What's the story inside the story?
Every good piece of fiction is based in reality. Call it historical fiction if you want, but a good story that captures our hearts is always getting after something bigger than just a man made story. It is a piece of fiction, but it points to something real.
In the case of the Chronicles of Narnia, the story inside the story is the greatest story ever told. You don't have to be a Bible scholar to see the parallels. I could pick out anyone of several dozen metaphors, but let's just take perhaps the most obvious, Aslan.
He serves the Emperor beyond the sea but is also the creator of Narnia. Check out Colossians 1.16. He offers his own life, the life of someone who had done no wrong, to pay the legal penalty for Edmund's betrayal. Check out Romans 5.8. As he's led to his death he's mocked by his enemies yet refuses to fight back or speak in his defense. Check out Isaiah 53. When death doesn't work he comes back to the battle and puts his enemies in their place. When he presents Edmund to the rest of Narnia at the end, he presents the former traitor as "Edmund the Just." Check out half the New Testament!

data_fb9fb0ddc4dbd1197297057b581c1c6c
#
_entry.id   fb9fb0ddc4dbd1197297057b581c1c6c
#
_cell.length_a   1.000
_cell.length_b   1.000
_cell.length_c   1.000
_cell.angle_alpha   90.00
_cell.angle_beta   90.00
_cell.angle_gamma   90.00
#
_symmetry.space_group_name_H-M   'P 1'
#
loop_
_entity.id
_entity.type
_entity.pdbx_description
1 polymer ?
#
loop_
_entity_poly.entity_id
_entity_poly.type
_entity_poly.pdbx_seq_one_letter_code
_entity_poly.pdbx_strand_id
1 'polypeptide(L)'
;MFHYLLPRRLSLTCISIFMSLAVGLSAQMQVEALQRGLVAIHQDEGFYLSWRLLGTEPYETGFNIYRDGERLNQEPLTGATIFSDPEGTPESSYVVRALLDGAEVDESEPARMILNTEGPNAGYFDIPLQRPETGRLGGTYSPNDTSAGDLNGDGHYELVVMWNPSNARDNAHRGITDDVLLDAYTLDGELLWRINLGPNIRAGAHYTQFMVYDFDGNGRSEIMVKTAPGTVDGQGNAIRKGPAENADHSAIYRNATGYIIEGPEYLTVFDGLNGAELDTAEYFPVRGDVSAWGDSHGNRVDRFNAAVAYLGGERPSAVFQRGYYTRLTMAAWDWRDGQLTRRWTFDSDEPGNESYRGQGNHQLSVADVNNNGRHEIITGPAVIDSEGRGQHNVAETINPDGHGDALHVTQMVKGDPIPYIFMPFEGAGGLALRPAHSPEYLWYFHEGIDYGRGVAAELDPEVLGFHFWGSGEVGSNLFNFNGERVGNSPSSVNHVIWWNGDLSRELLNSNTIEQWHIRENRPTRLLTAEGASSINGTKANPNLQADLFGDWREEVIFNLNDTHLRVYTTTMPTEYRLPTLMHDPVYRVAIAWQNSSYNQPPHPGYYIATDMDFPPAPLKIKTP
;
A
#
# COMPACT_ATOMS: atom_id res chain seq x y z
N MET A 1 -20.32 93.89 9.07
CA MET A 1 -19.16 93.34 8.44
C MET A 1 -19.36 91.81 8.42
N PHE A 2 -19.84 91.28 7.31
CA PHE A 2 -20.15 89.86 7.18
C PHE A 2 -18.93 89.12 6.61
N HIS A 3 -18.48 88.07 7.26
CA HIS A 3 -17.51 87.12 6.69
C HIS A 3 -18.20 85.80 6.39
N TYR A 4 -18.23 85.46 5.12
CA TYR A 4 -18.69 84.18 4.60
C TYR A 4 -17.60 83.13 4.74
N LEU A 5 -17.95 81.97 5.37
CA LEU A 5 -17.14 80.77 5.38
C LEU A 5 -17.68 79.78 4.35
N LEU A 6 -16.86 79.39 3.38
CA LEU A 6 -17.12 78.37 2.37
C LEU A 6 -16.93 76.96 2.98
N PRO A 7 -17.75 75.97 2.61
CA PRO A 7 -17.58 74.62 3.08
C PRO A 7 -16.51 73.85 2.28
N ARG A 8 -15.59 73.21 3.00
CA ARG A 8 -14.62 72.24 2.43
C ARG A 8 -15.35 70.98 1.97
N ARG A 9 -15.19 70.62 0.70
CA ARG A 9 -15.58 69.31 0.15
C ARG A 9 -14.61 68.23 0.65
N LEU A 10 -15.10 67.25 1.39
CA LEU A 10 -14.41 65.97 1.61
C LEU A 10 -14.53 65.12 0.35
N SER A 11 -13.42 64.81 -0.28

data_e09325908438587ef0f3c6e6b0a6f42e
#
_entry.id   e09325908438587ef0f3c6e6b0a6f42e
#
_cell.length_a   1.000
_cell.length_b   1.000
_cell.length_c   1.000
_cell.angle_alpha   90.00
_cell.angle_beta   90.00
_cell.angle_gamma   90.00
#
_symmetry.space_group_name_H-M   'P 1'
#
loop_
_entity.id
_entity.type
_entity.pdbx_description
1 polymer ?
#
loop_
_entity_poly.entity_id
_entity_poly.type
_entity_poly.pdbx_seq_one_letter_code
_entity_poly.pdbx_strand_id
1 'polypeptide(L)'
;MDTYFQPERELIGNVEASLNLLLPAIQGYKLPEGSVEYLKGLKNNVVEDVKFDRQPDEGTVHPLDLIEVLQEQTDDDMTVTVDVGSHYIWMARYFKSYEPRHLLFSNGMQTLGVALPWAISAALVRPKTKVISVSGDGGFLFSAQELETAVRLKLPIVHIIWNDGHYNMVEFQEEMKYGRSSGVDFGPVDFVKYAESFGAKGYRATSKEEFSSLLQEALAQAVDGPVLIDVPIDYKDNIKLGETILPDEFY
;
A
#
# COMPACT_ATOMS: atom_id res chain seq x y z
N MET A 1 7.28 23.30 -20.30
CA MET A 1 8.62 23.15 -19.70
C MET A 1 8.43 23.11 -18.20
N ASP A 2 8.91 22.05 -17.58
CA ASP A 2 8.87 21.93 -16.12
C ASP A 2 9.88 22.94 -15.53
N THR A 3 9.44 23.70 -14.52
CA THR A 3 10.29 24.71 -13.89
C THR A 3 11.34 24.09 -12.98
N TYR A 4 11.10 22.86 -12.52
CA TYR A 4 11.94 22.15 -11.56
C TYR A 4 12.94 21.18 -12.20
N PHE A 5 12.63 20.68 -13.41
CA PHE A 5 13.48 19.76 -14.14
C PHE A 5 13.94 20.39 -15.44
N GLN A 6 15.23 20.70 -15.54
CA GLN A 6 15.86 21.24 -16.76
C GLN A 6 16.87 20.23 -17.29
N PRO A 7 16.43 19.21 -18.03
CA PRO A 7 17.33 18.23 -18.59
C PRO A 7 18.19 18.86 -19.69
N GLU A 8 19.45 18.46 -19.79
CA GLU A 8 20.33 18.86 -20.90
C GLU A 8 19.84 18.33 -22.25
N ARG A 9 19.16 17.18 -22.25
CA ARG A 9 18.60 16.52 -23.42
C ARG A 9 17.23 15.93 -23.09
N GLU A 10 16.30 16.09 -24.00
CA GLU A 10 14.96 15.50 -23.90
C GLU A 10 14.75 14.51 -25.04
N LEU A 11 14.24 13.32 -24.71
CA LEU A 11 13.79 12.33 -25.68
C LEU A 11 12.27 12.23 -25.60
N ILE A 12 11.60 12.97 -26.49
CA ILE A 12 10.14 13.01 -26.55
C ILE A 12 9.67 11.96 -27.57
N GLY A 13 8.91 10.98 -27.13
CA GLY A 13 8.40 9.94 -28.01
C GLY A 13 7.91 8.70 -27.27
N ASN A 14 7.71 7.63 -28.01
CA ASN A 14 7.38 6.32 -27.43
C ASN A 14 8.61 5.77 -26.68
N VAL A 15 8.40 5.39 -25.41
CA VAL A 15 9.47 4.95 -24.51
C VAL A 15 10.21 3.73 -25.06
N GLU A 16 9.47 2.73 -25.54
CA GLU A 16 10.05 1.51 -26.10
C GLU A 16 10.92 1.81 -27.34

We could talk about Turkish Delight and temptation, or God's design for man to rule creation, or the awful curse of sin and the joy there will be when it is finally lifted and all the snow melts! Even the door of the wardrobe itself is reminiscent of the claim that Jesus made to be THE Door that leads to a life that is really life, full of adventure, mission and victory.
Jesus liked to tell simple stories to illustrate a greater story. That's what CS Lewis has done. And when wondering about another book featuring evil or witchraft, I'd make sure to find out what metaphors or agendas are lying below the surface.
What's the author's worldview?
Words don't exist in a vacuum. Words don't stand on their own unless you're playing taboo. When put together in sentences and paragraphs they depend on context. And context is defined by the author.
When you read a post on my blog, you're not just reading a disconnected thought, no matter how unbiased I might try to be. You're reading thoughts that have come through the filter of my mind which means they've been shaped by my experiences, my values, and my worldview.